“Broadcasters haven’t reached a fork in the road; they’ve reached a tangled multi-spoke hub. In one direction is the well-traveled old-school way, over-the-air broadcasting. … But that idea seems to be withering under the intense heat of the Internet.”
That’s just one small part of a long report by Ned Soseman, writing in Broadcast Engineering. Soseman uses the occasion of the NAB Show to summarize the current state of the broadcast industry. “The one point nearly everyone seems to agree on is that NAB isn’t just for broadcasters,” he wrote. Video technology advances apply to everyone because anyone can be a broadcaster, if you count the internet.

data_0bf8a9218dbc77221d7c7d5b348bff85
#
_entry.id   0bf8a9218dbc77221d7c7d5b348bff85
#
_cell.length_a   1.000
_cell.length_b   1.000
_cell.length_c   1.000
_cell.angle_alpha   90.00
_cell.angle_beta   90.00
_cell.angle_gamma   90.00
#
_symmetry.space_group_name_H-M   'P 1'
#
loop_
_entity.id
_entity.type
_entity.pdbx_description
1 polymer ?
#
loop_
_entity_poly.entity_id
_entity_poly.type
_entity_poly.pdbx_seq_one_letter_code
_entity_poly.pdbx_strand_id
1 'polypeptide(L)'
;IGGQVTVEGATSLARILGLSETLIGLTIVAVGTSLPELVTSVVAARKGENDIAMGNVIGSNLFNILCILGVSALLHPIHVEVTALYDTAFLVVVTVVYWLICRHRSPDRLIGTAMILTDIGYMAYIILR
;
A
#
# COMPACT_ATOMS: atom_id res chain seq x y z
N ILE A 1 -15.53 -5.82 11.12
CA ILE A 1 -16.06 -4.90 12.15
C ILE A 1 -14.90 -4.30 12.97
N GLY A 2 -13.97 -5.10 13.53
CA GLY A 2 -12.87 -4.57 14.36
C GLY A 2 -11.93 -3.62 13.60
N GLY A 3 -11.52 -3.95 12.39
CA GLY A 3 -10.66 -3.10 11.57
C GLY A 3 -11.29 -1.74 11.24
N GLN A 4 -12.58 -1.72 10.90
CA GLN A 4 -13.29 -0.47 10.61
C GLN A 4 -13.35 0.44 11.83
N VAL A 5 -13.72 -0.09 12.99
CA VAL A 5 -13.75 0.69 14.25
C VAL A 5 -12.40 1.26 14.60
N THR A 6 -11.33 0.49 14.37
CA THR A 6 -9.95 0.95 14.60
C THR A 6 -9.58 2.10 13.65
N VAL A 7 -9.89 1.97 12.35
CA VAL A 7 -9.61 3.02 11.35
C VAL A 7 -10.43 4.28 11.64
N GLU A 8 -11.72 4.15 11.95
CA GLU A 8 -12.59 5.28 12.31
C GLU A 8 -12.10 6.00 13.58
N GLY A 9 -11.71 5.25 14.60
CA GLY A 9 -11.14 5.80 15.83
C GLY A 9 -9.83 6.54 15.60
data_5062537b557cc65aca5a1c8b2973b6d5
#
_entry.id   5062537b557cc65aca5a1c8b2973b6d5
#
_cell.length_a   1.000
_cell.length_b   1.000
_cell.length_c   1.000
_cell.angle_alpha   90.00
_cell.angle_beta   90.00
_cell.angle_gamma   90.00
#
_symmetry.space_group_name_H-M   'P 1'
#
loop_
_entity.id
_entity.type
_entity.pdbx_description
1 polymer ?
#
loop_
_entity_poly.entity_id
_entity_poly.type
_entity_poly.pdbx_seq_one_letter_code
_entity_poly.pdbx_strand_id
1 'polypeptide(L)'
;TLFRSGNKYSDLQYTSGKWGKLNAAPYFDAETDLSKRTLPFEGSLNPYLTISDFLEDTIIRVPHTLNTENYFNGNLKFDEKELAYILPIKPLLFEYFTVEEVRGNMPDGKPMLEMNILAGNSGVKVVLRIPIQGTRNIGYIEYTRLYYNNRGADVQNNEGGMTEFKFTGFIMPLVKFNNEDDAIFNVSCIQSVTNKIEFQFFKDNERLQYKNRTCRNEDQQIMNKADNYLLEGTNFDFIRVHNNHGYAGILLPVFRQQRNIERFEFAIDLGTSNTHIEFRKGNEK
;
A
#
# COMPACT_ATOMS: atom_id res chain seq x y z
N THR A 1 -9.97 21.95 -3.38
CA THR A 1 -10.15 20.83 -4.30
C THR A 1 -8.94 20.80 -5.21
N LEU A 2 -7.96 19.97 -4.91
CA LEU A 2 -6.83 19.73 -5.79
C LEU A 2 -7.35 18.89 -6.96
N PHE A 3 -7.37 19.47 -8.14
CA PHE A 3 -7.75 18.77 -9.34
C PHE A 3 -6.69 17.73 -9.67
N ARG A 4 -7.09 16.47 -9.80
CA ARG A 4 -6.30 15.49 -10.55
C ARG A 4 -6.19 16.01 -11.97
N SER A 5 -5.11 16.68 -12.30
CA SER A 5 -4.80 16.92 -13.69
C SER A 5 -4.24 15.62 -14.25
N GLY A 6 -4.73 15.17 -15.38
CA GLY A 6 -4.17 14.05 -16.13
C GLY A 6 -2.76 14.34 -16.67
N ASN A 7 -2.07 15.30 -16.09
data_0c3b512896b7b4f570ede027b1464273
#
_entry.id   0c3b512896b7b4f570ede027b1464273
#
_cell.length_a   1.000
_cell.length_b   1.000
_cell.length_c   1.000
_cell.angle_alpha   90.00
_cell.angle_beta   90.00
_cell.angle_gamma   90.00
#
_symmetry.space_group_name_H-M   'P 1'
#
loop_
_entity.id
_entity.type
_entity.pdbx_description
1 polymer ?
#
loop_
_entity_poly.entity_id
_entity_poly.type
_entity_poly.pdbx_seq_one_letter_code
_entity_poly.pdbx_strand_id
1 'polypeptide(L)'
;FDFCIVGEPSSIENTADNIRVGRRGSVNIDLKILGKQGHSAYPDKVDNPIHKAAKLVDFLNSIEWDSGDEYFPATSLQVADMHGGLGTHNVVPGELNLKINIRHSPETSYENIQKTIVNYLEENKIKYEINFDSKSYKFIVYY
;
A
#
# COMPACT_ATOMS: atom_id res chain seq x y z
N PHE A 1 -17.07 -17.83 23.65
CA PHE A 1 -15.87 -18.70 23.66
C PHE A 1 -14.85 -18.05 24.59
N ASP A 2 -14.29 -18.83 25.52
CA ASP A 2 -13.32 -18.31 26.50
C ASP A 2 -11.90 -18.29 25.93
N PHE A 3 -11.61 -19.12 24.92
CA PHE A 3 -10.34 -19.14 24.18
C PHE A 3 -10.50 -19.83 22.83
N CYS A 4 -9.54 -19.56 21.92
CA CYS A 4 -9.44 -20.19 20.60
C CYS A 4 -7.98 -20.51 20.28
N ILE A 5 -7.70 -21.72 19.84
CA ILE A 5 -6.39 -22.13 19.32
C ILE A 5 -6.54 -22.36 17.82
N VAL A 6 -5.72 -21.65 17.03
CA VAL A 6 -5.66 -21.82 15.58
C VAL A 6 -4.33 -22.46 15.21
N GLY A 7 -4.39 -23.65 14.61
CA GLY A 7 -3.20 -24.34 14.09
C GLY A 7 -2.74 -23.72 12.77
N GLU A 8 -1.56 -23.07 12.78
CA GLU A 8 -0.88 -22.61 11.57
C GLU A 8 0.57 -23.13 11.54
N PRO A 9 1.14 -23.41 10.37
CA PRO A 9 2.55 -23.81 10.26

From the customers’ perspective, there’s the stuff that’s available for free over the air, and there are the channels we actually watch, and there’s the huge cable/satellite bill that supports them. There’s Senator John McCain’s a la carte bill (going nowhere, by the way) and a cable spokesman’s claim that a la carte wouldn’t lower cable bills. Soseman summarizes the way it all looks today and then sums it up by saying, well, broadcasters need to try something different. It all reads like something I would have written, except that I would have tried for some crazy guess about the future. Anyway, I’m happy that Soseman did the work, and that it gives me an excuse to run one more NAB Show photo. Now go read it!